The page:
Are you lonesome tonight?
Written by listed counsellor/psychotherapist: Graeme Orr MBACP(Accred), UKRCP Reg. Ind. Counsellor
14th November, 20110 Comments
What is being alone
Greta Garbo said I want to be alone. While most of us know that feeling of wanting to get away from everyday life, loneliness can be an emotional trying experience. At our heart we are social beings and to be separated from others for long periods of time can be overwhelming.
Of course there are degrees of loneliness. One person may literally see no one for weeks on end and another sees a few people but is emotionally isolated from them. However, in both cases they can feel abandoned, isolated and insecure. The feeling can attack our very self-worth and self-belief.
Who feels lonely
In the 1970s it was said that Alfred Worden (Command Module Pilot on Apollo 15) was the loneliest man in the Universe. Because of his position behind the moon for 32 hours he could communicate with no-one on earth or even his fellow astronauts on the moon’s surface. He tried many activities to combat the loneliness yet nothing seems to take it away.
Yet Colonel Worden only had to endure his loneliness his isolation for 32 hours, he could see the end point. Many people in today’s fast moving world have to face loneliness, without a finite end point. Divorces, migration for jobs, or family moving away are all ways in which more of us are living alone. When this is combined with not having friends, or feeling unwelcome in social situations this can lead to and increase the sense of isolation.
We would all like to think that we are understood that others see us for the beautiful person that we are. Yet if we do not get that emotional feedback, if we are not valued, we begin to believe that somehow it is all our fault. When describing loneliness often we draw a picture of an elderly person sitting alone in one room of their flat, never visited by anyone –abandoned. Yet increasingly people who have active social lives feel lonely not through a lack of people around them, but through a lack of feeling valued and in emotional contact with them. I have had many clients say to me I was surrounded by people but I have never felt so alone. Often we seem to link feeling lonely with being alone. Yet the evidence suggests that they may be quite different things. Someone who is alone may feel lonely but not all people who feel lonely are alone. It would seem that loneliness is actually about a lack of an emotional connection with others.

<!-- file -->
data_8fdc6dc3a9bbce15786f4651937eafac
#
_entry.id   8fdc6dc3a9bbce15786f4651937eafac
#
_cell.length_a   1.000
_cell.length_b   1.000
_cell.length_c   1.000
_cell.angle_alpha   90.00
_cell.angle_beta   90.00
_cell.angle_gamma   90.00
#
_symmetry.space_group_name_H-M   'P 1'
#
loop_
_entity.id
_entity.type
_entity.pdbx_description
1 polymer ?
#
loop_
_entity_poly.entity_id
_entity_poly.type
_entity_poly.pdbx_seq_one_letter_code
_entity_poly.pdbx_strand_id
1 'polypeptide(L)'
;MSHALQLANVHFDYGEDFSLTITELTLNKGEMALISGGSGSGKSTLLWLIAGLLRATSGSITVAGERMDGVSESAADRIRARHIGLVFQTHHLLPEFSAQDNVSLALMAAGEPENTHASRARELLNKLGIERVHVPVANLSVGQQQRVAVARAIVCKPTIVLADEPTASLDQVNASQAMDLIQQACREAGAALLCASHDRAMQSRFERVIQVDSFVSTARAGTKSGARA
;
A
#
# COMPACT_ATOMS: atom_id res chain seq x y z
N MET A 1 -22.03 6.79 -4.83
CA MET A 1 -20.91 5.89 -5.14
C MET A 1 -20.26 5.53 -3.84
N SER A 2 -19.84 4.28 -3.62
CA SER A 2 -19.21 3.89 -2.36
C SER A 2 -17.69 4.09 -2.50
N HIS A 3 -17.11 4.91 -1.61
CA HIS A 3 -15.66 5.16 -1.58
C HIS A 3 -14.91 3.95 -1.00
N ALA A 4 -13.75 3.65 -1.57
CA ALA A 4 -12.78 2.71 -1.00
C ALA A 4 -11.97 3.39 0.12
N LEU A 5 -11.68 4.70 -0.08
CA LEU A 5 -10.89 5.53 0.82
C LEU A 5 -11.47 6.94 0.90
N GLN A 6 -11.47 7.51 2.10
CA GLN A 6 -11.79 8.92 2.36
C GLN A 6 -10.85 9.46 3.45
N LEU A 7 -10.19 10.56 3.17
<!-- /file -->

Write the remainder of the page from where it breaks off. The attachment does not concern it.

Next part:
So what can you do?
Studies show that those who are lonely often have a poor self-image or self-worth. One of the things that you can do is to start to accept yourself. Others have found relaxation or yoga helps. People seek the help of a counsellor to put things in perspective for them. This self- acceptance of how you feel and what is the real cause allows you to face yourself and perhaps begin to reach out to others.
When you have spent a lot of time alone it can be difficult to go back into company. It might be difficult to decide who to trust or even to decide what to say. It’s important to start small, perhaps have a few topics that you are confident on or have open questions that you can ask others around you.
If you have a hobby perhaps there is a local group or a club you can join, or perhaps you could consider going along to a class to learn a new skill. Many of them are free and held in libraries and local halls. Helping out at a charity or volunteering can be another way of meeting people with whom you can have a shared passion.
Finally you may want to consider counselling. A counsellor should be able to help you take small steps to get away from the negative feelings surrounding loneliness. Many have successfully changed their lives and with effort and support you can change yours too.
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